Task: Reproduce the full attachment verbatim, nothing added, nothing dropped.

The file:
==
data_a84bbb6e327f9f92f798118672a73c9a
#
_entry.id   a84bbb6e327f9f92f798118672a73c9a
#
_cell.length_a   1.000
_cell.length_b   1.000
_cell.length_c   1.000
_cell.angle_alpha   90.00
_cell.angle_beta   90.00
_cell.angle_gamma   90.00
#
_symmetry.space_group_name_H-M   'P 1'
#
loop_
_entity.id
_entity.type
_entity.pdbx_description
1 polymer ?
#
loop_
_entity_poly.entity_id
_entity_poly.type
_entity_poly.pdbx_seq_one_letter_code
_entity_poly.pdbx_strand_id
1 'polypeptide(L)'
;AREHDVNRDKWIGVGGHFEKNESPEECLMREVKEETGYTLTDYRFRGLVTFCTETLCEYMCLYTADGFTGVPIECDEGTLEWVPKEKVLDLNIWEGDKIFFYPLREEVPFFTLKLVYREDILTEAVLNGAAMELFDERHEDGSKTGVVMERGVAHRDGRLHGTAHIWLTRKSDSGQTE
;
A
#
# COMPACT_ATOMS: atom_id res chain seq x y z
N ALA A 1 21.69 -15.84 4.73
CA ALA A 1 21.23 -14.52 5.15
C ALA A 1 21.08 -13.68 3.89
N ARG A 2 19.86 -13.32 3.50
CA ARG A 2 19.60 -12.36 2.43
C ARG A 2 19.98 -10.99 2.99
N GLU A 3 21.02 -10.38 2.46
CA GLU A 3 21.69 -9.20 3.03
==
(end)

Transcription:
data_a84bbb6e327f9f92f798118672a73c9a
#
_entry.id   a84bbb6e327f9f92f798118672a73c9a
#
_cell.length_a   1.000
_cell.length_b   1.000
_cell.length_c   1.000
_cell.angle_alpha   90.00
_cell.angle_beta   90.00
_cell.angle_gamma   90.00
#
_symmetry.space_group_name_H-M   'P 1'
#
loop_
_entity.id
_entity.type
_entity.pdbx_description
1 polymer ?
#
loop_
_entity_poly.entity_id
_entity_poly.type
_entity_poly.pdbx_seq_one_letter_code
_entity_poly.pdbx_strand_id
1 'polypeptide(L)'
;AREHDVNRDKWIGVGGHFEKNESPEECLMREVKEETGYTLTDYRFRGLVTFCTETLCEYMCLYTADGFTGVPIECDEGTLEWVPKEKVLDLNIWEGDKIFFYPLREEVPFFTLKLVYREDILTEAVLNGAAMELFDERHEDGSKTGVVMERGVAHRDGRLHGTAHIWLTRKSDSGQTE
;
A
#
# COMPACT_ATOMS: atom_id res chain seq x y z
N ALA A 1 21.69 -15.84 4.73
CA ALA A 1 21.23 -14.52 5.15
C ALA A 1 21.08 -13.68 3.89
N ARG A 2 19.86 -13.32 3.50
CA ARG A 2 19.60 -12.36 2.43
C ARG A 2 19.98 -10.99 2.99
N GLU A 3 21.02 -10.38 2.46
CA GLU A 3 21.69 -9.20 3.03